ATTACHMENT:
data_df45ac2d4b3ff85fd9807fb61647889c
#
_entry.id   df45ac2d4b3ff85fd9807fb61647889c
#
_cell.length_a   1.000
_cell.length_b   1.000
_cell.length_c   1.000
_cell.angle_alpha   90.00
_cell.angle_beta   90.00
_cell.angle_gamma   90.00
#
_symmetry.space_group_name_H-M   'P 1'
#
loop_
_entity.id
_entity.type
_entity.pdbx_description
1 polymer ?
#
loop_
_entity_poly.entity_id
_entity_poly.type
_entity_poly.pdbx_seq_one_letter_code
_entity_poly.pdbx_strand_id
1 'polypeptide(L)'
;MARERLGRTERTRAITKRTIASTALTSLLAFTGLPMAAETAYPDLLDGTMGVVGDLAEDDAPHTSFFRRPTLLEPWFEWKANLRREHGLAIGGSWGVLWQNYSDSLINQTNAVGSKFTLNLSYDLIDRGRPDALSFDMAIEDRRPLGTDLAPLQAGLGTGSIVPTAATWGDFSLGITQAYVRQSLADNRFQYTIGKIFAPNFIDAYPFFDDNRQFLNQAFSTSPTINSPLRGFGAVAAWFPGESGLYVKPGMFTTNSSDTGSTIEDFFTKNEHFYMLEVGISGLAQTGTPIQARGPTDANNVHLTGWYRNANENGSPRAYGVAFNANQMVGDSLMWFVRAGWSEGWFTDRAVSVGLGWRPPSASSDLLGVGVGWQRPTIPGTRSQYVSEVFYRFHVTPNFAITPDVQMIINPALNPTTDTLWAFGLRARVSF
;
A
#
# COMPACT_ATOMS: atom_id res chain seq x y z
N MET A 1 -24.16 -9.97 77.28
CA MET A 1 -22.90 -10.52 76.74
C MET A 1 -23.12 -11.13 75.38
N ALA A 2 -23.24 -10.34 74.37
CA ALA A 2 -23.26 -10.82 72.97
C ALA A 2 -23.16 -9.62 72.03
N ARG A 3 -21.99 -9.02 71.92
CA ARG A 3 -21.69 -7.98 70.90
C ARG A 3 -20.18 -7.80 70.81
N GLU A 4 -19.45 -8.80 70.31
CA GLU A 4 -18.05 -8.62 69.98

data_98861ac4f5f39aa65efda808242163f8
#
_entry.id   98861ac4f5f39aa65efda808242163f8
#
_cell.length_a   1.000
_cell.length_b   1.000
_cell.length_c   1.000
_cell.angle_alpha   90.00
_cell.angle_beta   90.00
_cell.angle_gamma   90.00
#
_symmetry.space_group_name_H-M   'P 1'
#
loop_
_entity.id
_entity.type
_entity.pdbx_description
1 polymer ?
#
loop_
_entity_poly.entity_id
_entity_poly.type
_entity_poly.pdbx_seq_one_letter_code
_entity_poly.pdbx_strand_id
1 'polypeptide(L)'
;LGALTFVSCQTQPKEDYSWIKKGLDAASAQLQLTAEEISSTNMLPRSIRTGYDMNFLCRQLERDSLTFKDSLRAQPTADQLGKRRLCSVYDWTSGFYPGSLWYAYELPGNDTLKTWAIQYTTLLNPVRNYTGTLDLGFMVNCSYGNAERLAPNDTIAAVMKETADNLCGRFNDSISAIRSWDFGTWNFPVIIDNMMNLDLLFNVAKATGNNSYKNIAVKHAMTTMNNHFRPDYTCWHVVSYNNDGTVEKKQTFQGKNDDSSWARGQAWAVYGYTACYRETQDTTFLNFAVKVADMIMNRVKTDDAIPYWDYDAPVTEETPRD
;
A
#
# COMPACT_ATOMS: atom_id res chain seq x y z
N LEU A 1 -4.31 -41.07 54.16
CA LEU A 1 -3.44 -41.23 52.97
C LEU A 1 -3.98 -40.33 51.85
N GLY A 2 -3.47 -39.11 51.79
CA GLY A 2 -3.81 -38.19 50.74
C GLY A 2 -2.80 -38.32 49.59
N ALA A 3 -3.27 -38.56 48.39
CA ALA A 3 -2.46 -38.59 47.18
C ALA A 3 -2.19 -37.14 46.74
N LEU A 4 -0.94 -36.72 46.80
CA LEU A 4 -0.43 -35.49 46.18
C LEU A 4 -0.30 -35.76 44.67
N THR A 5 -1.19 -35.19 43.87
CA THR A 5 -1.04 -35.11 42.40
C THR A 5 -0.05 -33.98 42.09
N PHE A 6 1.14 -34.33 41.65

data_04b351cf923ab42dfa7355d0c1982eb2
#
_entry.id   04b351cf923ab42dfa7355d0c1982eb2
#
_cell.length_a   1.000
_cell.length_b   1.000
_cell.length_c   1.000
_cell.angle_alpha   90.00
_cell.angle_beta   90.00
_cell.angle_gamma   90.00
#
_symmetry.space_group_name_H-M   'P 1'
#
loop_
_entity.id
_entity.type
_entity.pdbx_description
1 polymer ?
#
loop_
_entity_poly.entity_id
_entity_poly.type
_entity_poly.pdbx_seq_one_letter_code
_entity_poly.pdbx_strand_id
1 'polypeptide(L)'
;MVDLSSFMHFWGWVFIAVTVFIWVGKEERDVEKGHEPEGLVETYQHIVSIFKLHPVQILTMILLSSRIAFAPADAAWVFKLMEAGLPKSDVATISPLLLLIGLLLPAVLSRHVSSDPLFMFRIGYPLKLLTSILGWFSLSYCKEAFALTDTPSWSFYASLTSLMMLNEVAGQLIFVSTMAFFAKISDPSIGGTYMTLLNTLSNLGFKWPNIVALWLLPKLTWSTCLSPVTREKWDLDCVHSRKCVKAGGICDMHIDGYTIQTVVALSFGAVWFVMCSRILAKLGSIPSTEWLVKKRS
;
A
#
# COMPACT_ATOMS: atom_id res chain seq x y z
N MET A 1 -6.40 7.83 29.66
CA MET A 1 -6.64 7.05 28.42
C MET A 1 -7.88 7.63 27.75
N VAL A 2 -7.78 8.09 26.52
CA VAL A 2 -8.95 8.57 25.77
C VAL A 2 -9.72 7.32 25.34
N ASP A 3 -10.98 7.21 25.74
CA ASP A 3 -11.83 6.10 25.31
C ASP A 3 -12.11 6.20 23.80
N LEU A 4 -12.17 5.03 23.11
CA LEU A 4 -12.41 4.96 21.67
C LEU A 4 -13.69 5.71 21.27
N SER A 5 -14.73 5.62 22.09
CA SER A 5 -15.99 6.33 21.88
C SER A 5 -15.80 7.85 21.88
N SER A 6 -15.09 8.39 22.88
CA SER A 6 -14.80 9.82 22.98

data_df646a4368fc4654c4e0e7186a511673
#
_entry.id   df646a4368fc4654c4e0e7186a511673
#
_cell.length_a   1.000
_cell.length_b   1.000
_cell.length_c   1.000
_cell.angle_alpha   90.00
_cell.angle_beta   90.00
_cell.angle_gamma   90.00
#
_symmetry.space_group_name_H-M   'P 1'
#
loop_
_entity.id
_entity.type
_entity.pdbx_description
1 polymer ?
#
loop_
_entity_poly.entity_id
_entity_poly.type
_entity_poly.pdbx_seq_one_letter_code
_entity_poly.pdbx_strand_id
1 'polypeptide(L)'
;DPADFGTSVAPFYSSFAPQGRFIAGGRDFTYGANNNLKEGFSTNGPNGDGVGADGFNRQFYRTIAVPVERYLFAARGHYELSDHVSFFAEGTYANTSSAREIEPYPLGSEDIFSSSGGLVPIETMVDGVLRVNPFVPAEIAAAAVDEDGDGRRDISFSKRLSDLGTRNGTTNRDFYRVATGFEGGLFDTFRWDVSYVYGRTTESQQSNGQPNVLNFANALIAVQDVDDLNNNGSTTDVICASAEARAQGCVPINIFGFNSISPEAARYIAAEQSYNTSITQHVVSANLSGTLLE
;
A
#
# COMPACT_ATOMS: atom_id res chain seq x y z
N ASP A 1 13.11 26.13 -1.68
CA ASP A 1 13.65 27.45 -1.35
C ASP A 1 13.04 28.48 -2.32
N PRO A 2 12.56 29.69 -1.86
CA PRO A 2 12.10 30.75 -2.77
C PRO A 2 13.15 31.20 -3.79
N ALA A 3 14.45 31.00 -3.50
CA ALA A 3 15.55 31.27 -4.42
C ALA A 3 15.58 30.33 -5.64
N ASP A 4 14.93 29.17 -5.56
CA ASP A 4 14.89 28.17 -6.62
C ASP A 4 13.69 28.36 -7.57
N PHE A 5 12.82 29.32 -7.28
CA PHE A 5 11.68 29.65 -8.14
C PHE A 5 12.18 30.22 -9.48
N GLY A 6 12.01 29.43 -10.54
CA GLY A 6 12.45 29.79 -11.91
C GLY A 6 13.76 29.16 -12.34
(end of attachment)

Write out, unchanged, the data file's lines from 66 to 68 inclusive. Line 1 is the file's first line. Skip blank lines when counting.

1 'polypeptide(L)'
;LGALTFVSCQTQPKEDYSWIKKGLDAASAQLQLTAEEISSTNMLPRSIRTGYDMNFLCRQLERDSLTFKDSLRAQPTADQLGKRRLCSVYDWTSGFYPGSLWYAYELPGNDTLKTWAIQYTTLLNPVRNYTGTLDLGFMVNCSYGNAERLAPNDTIAAVMKETADNLCGRFNDSISAIRSWDFGTWNFPVIIDNMMNLDLLFNVAKATGNNSYKNIAVKHAMTTMNNHFRPDYTCWHVVSYNNDGTVEKKQTFQGKNDDSSWARGQAWAVYGYTACYRETQDTTFLNFAVKVADMIMNRVKTDDAIPYWDYDAPVTEETPRD
;